WASHINGTON, D.C. - The Labor Department will now require government contractors to provide paid sick leave to their employees.
The rule lets workers accrue up to seven days, of paid sick leave annually. The Department of Labor says the rule should directly impact over 1.1 million people - 600,000 of whom currently have no sick leave. It affects construction industry businesses for projects covered by the Davis-Bacon Act or a contract in connection with federal property or lands and related to offering services for federal employees, their dependents, or the general public. The regulations do not apply to contracts for the manufacturing or furnishing of materials, supplies, articles, or equipment to the federal government that are subject to the Walsh-Healey Public Contracts Act.
The sick leave rule requires that workers in assignments related to many federal contracts receive one hour of paid sick leave for every 30 hours they work, up to 56 hours of leave a year. Employees will be able to use those days to receive medical care, look after a relative, or deal with domestic violence or sexual assault. It only affects contracts solicited by the Federal government beginning January 1, 2017.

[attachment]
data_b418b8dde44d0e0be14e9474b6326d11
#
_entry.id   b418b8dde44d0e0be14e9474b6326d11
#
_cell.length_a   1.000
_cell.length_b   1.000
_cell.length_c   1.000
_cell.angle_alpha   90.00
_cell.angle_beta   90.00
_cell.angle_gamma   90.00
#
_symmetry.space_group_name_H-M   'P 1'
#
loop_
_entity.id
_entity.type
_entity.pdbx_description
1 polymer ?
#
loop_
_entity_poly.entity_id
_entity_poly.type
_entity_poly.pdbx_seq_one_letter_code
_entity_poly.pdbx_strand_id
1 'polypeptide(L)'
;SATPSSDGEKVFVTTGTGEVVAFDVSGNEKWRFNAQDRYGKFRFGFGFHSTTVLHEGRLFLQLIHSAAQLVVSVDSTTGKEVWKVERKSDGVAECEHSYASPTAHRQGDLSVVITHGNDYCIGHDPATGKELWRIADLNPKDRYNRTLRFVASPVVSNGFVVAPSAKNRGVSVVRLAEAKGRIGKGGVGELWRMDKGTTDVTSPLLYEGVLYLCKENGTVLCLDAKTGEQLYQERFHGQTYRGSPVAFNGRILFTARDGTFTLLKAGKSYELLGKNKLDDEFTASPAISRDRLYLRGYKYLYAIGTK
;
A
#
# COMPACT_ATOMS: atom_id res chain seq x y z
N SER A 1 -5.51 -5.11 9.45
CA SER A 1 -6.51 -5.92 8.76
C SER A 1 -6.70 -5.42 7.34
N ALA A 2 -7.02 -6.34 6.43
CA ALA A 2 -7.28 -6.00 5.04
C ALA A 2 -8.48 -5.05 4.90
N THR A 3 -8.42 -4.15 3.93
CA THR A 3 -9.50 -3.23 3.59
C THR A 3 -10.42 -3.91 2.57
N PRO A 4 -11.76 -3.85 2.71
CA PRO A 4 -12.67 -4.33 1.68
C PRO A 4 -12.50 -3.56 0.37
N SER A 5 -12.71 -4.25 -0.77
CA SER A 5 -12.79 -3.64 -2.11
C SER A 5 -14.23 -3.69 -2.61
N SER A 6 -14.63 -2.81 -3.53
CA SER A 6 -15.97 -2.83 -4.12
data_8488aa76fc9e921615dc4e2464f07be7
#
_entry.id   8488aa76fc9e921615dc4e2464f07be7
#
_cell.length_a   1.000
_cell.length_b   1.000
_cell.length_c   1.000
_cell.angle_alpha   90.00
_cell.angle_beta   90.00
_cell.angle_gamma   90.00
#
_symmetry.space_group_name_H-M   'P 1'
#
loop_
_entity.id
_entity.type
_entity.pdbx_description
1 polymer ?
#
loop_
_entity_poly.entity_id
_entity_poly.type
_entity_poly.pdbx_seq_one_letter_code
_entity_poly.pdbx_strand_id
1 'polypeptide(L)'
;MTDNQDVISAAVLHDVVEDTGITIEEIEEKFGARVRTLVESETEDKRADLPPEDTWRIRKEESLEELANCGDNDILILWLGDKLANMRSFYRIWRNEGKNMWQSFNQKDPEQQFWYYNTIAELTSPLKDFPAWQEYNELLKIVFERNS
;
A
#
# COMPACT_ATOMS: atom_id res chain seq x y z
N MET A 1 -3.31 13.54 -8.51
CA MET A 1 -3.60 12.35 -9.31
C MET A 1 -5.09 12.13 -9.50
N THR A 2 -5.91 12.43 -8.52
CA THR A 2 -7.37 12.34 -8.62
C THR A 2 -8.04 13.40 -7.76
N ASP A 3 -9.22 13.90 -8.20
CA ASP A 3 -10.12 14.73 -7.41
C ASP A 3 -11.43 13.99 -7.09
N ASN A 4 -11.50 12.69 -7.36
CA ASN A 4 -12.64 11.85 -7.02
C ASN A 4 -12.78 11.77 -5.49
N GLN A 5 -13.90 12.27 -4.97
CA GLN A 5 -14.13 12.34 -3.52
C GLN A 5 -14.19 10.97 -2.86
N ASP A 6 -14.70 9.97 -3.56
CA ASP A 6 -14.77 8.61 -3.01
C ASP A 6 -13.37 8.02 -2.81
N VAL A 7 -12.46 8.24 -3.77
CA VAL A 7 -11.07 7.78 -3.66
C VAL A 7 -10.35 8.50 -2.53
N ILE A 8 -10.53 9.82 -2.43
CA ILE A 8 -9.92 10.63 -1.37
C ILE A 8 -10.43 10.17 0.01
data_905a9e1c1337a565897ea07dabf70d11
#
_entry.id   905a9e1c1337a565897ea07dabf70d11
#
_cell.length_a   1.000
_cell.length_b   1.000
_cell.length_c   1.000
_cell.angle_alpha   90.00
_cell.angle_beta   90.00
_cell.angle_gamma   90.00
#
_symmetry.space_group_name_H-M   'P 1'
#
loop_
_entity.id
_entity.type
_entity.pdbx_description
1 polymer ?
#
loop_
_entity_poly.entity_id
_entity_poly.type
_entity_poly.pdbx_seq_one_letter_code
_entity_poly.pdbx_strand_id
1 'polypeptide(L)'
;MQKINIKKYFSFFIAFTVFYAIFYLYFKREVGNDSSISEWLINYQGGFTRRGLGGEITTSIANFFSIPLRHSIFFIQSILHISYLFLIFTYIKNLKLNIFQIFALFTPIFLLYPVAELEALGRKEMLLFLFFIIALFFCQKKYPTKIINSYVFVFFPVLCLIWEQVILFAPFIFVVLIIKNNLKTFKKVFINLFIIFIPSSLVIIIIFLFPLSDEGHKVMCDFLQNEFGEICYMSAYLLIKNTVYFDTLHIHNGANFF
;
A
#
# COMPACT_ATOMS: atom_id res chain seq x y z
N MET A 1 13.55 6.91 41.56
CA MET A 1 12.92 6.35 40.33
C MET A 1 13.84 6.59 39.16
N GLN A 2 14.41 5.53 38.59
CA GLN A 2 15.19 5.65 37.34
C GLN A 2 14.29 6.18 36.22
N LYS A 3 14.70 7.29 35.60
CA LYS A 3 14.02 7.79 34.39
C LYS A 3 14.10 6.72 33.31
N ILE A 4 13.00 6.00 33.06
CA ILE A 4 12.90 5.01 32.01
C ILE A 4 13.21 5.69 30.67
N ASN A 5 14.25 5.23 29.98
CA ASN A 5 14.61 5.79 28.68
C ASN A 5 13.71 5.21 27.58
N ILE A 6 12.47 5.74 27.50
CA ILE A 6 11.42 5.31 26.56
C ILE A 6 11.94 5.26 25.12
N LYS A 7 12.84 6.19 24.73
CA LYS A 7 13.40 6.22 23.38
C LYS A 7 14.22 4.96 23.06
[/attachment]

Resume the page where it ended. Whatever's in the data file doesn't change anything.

The Labor Department says the rule:
- Ensures employers have choices in how to best adapt the paid sick leave requirement to their businesses. For example, employers can choose to allow workers to accrue leave over time, or to frontload leave for ease of administration.
- Includes flexibilities related to integration with employers’ existing paid time off policies and leave provisions in existing collective bargaining agreements.
- Improves the health and performance of employees of covered federal contractors and brings benefits packages offered by those federal contractors in line with leading firms, ensuring they remain competitive in the search for dedicated and talented employees.
- Protects the public health by ensuring that covered federal contractors’ employees, customers and clients are able to stay home when they are sick.
Advocates say the benefits of mandatory paid sick leave are substantial. Labor Secretary Thomas Perez called paid sick leave an “economic imperative and a public health imperative as well.”